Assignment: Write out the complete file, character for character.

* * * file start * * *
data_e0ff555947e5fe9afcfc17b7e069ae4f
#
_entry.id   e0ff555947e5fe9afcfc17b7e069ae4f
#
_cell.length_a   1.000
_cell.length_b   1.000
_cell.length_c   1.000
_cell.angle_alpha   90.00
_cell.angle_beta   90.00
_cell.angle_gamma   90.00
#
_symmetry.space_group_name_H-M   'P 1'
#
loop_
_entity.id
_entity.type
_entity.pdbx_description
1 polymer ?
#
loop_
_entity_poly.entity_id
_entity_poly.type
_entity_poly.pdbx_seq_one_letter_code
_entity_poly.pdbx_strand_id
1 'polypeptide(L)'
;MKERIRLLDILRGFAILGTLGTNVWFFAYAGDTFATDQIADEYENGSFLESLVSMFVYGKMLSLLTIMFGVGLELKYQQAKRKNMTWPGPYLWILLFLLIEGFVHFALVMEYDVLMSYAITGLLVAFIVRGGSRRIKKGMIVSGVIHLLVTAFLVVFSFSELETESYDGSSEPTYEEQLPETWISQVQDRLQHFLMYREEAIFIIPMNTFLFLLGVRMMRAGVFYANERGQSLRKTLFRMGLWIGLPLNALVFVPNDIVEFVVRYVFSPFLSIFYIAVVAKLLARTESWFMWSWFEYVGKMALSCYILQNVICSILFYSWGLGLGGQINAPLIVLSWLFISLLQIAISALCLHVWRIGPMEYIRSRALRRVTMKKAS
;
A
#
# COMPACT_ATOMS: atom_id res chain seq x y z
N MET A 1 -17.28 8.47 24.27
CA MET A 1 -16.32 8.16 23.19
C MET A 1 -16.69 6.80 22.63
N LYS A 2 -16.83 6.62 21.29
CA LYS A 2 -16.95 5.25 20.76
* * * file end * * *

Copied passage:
data_e0ff555947e5fe9afcfc17b7e069ae4f
#
_entry.id   e0ff555947e5fe9afcfc17b7e069ae4f
#
_cell.length_a   1.000
_cell.length_b   1.000
_cell.length_c   1.000
_cell.angle_alpha   90.00
_cell.angle_beta   90.00
_cell.angle_gamma   90.00
#
_symmetry.space_group_name_H-M   'P 1'
#
loop_
_entity.id
_entity.type
_entity.pdbx_description
1 polymer ?
#
loop_
_entity_poly.entity_id
_entity_poly.type
_entity_poly.pdbx_seq_one_letter_code
_entity_poly.pdbx_strand_id
1 'polypeptide(L)'
;MKERIRLLDILRGFAILGTLGTNVWFFAYAGDTFATDQIADEYENGSFLESLVSMFVYGKMLSLLTIMFGVGLELKYQQAKRKNMTWPGPYLWILLFLLIEGFVHFALVMEYDVLMSYAITGLLVAFIVRGGSRRIKKGMIVSGVIHLLVTAFLVVFSFSELETESYDGSSEPTYEEQLPETWISQVQDRLQHFLMYREEAIFIIPMNTFLFLLGVRMMRAGVFYANERGQSLRKTLFRMGLWIGLPLNALVFVPNDIVEFVVRYVFSPFLSIFYIAVVAKLLARTESWFMWSWFEYVGKMALSCYILQNVICSILFYSWGLGLGGQINAPLIVLSWLFISLLQIAISALCLHVWRIGPMEYIRSRALRRVTMKKAS
;
A
#
# COMPACT_ATOMS: atom_id res chain seq x y z
N MET A 1 -17.28 8.47 24.27
CA MET A 1 -16.32 8.16 23.19
C MET A 1 -16.69 6.80 22.63
N LYS A 2 -16.83 6.62 21.29
CA LYS A 2 -16.95 5.25 20.76